Thomas Duesterberg

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Thomas Duesterberg

Dr. Duesterberg is a senior fellow at Hudson Institute, in Washington, D.C. Previous positions include: Executive Director of the Manufacturing & Society in the 21st Century Program at the Aspen Institute; Assistant Secretary of US Department of Commerce for International Economic Policy; President and CEO of The Manufacturers Alliance for Productivity and Innovation; and various positions in think tanks, the US Congress, and academia.

This author wrote:

How the US and the EU can reach a better understanding on trade – with China in mind

US trade representative (USTR) Robert Lighthizer and EU Commissioner for Trade Cecilia Malmström are meeting this week in Brussels for the second time to advance talks on a potential trade deal. Based on the past 18 months of an evolving Trump trade policy, what can Europe expect from this dialogue?...

Germany must assume more leadership on global economic issues

German complacency on issues of international and domestic economic management is becoming a threat to the country’s economic future and to containing tensions in trade caused by the rise of China in the East and of populism in the West. The most urgent priority is to address China’s mercantilist challenge to the global trade system embodied in the World Trade Organization (WTO)...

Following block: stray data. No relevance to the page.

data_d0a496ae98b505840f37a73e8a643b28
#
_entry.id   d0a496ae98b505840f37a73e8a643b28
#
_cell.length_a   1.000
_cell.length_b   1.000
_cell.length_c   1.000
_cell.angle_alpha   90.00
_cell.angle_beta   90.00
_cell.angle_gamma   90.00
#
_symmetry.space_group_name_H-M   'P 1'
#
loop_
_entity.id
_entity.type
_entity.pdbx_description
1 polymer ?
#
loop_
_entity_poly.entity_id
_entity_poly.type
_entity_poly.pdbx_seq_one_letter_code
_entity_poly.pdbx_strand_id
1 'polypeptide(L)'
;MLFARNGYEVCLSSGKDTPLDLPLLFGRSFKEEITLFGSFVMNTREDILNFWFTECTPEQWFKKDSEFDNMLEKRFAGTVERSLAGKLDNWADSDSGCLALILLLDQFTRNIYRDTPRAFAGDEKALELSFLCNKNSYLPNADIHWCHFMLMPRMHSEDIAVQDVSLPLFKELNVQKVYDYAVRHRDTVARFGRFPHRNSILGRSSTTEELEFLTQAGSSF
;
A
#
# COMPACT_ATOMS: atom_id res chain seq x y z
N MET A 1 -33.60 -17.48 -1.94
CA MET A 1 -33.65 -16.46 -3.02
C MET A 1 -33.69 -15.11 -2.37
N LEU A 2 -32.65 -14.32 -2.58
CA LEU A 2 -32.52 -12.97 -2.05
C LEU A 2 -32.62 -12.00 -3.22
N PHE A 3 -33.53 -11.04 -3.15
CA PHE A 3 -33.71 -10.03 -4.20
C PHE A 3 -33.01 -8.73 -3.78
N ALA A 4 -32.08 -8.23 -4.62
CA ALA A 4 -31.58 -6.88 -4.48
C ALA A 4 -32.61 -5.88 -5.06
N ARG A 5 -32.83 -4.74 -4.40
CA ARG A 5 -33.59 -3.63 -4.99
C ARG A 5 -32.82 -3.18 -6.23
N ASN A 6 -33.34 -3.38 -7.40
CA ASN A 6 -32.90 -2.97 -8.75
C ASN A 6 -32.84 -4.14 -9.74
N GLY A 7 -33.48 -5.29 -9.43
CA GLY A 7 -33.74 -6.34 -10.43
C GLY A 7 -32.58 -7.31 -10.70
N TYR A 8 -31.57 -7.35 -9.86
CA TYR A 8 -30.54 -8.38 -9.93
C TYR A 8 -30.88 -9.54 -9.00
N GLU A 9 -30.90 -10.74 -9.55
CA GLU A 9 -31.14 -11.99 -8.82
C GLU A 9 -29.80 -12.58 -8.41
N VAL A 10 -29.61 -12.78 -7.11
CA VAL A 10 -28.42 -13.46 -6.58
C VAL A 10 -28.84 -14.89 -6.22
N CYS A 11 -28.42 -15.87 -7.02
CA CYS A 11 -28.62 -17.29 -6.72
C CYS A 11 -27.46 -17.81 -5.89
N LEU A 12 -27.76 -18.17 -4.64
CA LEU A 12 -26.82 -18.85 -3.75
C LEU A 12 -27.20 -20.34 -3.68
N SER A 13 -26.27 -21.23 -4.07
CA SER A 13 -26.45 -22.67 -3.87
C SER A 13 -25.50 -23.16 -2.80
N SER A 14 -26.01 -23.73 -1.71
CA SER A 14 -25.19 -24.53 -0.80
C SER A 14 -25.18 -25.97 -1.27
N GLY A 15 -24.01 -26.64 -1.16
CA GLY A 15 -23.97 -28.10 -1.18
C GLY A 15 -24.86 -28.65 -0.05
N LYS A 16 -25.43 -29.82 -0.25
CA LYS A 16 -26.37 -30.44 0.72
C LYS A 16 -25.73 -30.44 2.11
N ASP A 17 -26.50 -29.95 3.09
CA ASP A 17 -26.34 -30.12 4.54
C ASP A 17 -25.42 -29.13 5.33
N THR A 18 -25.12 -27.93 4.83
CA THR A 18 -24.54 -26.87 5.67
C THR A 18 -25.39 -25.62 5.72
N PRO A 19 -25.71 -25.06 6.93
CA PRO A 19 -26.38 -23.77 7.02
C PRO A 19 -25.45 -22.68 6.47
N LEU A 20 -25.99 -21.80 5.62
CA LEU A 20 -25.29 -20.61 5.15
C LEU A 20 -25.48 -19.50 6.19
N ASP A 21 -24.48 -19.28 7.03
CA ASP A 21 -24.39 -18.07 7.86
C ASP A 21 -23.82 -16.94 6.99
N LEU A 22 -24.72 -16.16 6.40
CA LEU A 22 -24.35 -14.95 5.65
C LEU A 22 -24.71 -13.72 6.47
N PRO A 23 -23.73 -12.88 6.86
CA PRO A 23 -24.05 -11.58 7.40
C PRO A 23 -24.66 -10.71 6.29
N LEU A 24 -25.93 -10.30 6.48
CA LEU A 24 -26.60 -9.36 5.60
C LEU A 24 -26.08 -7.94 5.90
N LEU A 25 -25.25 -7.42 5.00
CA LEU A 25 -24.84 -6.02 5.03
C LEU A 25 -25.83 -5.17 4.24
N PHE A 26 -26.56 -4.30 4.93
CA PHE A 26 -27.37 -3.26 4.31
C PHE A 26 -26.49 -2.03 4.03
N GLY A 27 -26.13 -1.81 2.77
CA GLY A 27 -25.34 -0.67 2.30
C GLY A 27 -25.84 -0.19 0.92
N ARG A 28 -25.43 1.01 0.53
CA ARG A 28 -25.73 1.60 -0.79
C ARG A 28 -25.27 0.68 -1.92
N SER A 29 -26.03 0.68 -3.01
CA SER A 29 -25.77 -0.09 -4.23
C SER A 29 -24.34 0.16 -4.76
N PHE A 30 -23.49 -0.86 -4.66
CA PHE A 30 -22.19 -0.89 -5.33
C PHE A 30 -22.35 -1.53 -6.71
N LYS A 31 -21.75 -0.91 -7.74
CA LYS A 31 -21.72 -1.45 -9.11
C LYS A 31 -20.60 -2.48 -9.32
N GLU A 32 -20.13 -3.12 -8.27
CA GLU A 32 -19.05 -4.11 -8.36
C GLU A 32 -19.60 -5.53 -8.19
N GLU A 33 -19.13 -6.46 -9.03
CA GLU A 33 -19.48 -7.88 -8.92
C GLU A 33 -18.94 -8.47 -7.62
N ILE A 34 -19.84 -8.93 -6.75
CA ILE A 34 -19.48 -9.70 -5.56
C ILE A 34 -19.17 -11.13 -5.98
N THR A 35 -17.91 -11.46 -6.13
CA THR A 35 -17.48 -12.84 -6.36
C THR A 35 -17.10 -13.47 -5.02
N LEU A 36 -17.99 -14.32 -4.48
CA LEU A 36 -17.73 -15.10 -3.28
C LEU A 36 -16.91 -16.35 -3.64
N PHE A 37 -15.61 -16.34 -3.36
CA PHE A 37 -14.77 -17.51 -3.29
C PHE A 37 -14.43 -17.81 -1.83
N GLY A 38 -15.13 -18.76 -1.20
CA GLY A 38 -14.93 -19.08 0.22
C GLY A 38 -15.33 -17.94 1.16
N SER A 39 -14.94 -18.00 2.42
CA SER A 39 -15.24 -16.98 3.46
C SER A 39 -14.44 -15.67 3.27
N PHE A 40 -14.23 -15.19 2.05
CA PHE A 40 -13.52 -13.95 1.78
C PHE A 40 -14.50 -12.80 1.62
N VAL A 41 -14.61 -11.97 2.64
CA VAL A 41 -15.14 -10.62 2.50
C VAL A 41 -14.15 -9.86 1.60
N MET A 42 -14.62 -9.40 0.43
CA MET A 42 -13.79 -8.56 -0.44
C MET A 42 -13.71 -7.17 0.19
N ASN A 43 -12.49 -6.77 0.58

The Chinese threat to the liberal economic order and the US-European convergence

US-European cooperation on economic issues is at a low ebb. Efforts to rekindle interest in mutually advantageous policies such the Transatlantic Trade and Investment Partnership (TTIP) are not likely to succeed for the time being. Under the prevailing circumstances, transatlantic disillusion­ment has settled in...

The perils on the road to TTIP and the future of the Atlantic Century

The US Congress recently rescued President Obama’s trade agenda from a near-death experience, and the European Parliament reluctantly gave its blessing to move forward on the TTIP negotiations...

Prospects for TTIP in 2015: a view from the United States

While the midterm election of 2014 has mercifully reached its conclusion, its impact on complex issues like TTIP will take many months to unravel. One unambiguous benefit is simply that the election is over and both the President and lawmakers will have less apprehension about toxic reactions from opponents of trade liberalization than before the ballot...

The shifting politics of TTIP in the US, and the window of 2015

The brief in favor of TTIP has always been weighted toward its long-term benefits, both economic and geostrategic...